By James Irwin
University Public Affairs
Computer Science major Brandon Watts grew up in a home without internet. He nearly didn’t go to college — “I was looking at going into the military for a few years to pay for school,” he said. And he nearly didn’t go to VCU, only applying the day before the deadline at his mother’s insistence.
“When I got the [acceptance] letter, my mom was happy because she wanted me to stay close to home,” Watts said. “Luckily [coming here] was one of the best decisions I made.”
He enrolled as a mathematics major, and then took Theory of Computation during his sophomore year. It was his introduction to computer science at the VCU College of Engineering, and Watts was hooked.
“I really started to enjoy it,” he said. “I had never programmed before I came to college. I never saw computer science as even something I was able to do. A lot of people in my major are like, ‘Yeah, I’ve been doing this since I was 12 years old,’ and went to technical schools, stuff like that. I never had that experience.”
He poured himself into his studies, making the dean’s list and carrying a 4.0 GPA into his junior year.
“It was extremely difficult — a lot of late nights studying,” Watts said, laughing. “It’s been a total shift from what I was doing in high school — how I was studying, how I was viewing education. When I was in high school, it was something you had to do. In college, it’s a choice. You’re choosing to wake up every morning to go to class. You’re choosing to make a better life for yourself.”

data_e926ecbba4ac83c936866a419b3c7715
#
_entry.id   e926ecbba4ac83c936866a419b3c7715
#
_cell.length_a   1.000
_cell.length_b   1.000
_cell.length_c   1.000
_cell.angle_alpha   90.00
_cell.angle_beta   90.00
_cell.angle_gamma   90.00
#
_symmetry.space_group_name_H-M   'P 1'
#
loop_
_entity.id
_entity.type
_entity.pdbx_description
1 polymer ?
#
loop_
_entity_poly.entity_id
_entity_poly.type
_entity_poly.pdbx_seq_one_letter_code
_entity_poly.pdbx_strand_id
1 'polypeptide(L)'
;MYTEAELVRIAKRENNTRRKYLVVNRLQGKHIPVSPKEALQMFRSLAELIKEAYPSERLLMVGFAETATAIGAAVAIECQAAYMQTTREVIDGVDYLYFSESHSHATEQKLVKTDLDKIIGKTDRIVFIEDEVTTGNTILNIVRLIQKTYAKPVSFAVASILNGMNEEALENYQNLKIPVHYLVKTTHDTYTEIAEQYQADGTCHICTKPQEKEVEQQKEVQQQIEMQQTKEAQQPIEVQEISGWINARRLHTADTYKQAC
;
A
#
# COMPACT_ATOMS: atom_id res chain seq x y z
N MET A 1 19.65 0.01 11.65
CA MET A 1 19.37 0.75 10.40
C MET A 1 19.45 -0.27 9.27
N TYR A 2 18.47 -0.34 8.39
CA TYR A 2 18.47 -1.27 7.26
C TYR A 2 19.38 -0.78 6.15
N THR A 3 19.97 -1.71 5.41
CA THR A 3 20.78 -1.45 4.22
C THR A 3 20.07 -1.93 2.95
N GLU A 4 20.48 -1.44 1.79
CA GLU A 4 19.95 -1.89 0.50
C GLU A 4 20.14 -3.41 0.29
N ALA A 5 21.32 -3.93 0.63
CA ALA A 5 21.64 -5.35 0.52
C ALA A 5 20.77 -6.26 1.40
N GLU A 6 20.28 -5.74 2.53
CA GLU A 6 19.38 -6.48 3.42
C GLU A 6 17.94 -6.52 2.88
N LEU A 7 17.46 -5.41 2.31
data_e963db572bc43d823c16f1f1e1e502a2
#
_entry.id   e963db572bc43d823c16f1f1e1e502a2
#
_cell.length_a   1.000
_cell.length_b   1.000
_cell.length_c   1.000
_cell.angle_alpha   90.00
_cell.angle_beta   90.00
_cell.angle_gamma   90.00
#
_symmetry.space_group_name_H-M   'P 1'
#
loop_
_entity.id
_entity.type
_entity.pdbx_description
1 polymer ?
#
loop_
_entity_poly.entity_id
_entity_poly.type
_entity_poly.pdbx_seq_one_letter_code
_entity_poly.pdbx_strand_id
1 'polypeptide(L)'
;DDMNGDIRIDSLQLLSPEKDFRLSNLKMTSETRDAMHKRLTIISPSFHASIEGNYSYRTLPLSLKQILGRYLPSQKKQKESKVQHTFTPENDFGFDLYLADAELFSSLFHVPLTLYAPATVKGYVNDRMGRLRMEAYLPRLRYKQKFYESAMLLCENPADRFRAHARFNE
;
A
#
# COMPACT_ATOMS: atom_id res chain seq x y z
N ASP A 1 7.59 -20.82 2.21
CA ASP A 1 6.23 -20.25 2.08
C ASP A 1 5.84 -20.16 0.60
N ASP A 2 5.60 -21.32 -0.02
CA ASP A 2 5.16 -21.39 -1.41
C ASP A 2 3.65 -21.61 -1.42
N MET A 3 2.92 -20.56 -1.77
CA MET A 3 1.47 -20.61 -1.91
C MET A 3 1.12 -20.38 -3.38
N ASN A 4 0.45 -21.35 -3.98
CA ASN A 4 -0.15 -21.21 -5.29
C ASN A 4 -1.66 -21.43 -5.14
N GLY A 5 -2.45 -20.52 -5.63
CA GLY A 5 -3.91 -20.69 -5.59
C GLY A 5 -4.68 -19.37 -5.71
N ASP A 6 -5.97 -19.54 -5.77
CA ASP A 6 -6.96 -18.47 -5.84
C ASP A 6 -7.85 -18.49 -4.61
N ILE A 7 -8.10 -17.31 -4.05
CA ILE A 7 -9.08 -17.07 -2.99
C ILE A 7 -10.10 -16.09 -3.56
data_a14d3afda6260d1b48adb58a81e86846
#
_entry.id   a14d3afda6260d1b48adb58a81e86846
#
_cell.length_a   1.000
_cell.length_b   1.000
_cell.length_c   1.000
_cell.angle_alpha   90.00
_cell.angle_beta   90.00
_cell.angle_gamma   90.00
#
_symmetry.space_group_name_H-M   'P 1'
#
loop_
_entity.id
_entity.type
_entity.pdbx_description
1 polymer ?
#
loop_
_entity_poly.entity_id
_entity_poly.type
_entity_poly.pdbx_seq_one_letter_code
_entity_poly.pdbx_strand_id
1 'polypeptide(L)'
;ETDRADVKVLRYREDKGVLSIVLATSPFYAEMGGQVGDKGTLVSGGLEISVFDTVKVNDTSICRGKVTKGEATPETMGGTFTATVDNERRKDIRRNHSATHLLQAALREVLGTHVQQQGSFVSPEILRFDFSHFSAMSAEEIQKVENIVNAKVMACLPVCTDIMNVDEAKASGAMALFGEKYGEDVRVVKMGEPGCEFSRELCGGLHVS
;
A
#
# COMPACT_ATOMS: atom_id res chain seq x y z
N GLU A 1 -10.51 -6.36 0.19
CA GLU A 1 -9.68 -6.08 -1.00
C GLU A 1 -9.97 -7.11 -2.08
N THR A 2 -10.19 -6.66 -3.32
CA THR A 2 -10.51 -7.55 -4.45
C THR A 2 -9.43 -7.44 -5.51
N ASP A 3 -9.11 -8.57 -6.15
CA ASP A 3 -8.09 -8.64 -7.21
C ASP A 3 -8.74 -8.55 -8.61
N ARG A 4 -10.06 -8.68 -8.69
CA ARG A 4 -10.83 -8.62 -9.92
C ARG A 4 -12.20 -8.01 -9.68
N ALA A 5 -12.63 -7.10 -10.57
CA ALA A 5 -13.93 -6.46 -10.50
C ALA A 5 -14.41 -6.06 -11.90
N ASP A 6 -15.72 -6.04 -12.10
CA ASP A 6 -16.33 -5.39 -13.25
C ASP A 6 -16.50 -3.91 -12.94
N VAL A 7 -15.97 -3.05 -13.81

That mindset, Watts said, began with his parents. His father earned his GED certificate. His mother took night classes to finish high school.
“They’ve always pushed education,” Watts said. “To see their reaction at graduation is going to be priceless.”
Watts, who is also a Wright Scholar, completed a software developer internship last summer at CarMax and has an offer to return to the company after commencement. He hopes to eventually pursue an advanced degree and start a company in data science or machine learning.
“I would have never thought I would go to college,” he said. “Now, not only can I be the first in my family to get a bachelor’s degree, I could be the first to get a master’s or Ph.D. I don’t know a single person, not in just my immediate family but in my lineage, that has a Ph.D.”